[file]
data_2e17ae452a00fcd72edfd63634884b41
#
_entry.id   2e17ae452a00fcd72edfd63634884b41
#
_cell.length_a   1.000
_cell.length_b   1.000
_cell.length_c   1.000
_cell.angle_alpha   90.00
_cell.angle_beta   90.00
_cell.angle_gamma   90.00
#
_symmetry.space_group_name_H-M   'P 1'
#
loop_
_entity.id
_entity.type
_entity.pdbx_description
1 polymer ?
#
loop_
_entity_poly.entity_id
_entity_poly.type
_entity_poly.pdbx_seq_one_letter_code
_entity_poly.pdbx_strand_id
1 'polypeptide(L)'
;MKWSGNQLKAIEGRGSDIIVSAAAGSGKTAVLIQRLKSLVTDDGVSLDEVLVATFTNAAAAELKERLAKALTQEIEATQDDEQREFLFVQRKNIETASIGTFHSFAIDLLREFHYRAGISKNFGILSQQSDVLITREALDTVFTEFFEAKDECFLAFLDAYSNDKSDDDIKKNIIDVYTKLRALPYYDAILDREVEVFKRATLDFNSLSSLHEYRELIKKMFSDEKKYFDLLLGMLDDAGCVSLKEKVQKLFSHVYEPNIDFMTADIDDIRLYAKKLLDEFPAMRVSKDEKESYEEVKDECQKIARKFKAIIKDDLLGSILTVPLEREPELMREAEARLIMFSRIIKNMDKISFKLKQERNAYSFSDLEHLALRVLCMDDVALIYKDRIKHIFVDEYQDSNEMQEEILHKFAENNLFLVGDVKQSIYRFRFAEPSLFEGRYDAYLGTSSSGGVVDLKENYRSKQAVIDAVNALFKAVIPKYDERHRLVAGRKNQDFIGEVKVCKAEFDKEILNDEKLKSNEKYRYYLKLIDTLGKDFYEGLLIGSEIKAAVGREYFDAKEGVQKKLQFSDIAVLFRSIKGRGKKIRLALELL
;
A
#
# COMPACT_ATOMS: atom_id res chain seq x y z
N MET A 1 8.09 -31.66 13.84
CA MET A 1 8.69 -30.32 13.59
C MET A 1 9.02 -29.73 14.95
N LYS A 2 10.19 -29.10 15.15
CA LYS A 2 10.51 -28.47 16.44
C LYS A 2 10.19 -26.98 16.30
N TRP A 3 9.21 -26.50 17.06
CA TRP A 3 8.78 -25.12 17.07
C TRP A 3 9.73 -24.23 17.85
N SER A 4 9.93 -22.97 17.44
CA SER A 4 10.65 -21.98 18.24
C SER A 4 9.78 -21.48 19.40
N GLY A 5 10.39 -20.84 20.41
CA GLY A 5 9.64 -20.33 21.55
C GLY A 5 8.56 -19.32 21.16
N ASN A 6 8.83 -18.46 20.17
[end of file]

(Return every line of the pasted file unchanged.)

data_2e17ae452a00fcd72edfd63634884b41
#
_entry.id   2e17ae452a00fcd72edfd63634884b41
#
_cell.length_a   1.000
_cell.length_b   1.000
_cell.length_c   1.000
_cell.angle_alpha   90.00
_cell.angle_beta   90.00
_cell.angle_gamma   90.00
#
_symmetry.space_group_name_H-M   'P 1'
#
loop_
_entity.id
_entity.type
_entity.pdbx_description
1 polymer ?
#
loop_
_entity_poly.entity_id
_entity_poly.type
_entity_poly.pdbx_seq_one_letter_code
_entity_poly.pdbx_strand_id
1 'polypeptide(L)'
;MKWSGNQLKAIEGRGSDIIVSAAAGSGKTAVLIQRLKSLVTDDGVSLDEVLVATFTNAAAAELKERLAKALTQEIEATQDDEQREFLFVQRKNIETASIGTFHSFAIDLLREFHYRAGISKNFGILSQQSDVLITREALDTVFTEFFEAKDECFLAFLDAYSNDKSDDDIKKNIIDVYTKLRALPYYDAILDREVEVFKRATLDFNSLSSLHEYRELIKKMFSDEKKYFDLLLGMLDDAGCVSLKEKVQKLFSHVYEPNIDFMTADIDDIRLYAKKLLDEFPAMRVSKDEKESYEEVKDECQKIARKFKAIIKDDLLGSILTVPLEREPELMREAEARLIMFSRIIKNMDKISFKLKQERNAYSFSDLEHLALRVLCMDDVALIYKDRIKHIFVDEYQDSNEMQEEILHKFAENNLFLVGDVKQSIYRFRFAEPSLFEGRYDAYLGTSSSGGVVDLKENYRSKQAVIDAVNALFKAVIPKYDERHRLVAGRKNQDFIGEVKVCKAEFDKEILNDEKLKSNEKYRYYLKLIDTLGKDFYEGLLIGSEIKAAVGREYFDAKEGVQKKLQFSDIAVLFRSIKGRGKKIRLALELL
;
A
#
# COMPACT_ATOMS: atom_id res chain seq x y z
N MET A 1 8.09 -31.66 13.84
CA MET A 1 8.69 -30.32 13.59
C MET A 1 9.02 -29.73 14.95
N LYS A 2 10.19 -29.10 15.15
CA LYS A 2 10.51 -28.47 16.44
C LYS A 2 10.19 -26.98 16.30
N TRP A 3 9.21 -26.50 17.06
CA TRP A 3 8.78 -25.12 17.07
C TRP A 3 9.73 -24.23 17.85
N SER A 4 9.93 -22.97 17.44
CA SER A 4 10.65 -21.98 18.24
C SER A 4 9.78 -21.48 19.40
N GLY A 5 10.39 -20.84 20.41
CA GLY A 5 9.64 -20.33 21.55
C GLY A 5 8.56 -19.32 21.16
N ASN A 6 8.83 -18.46 20.17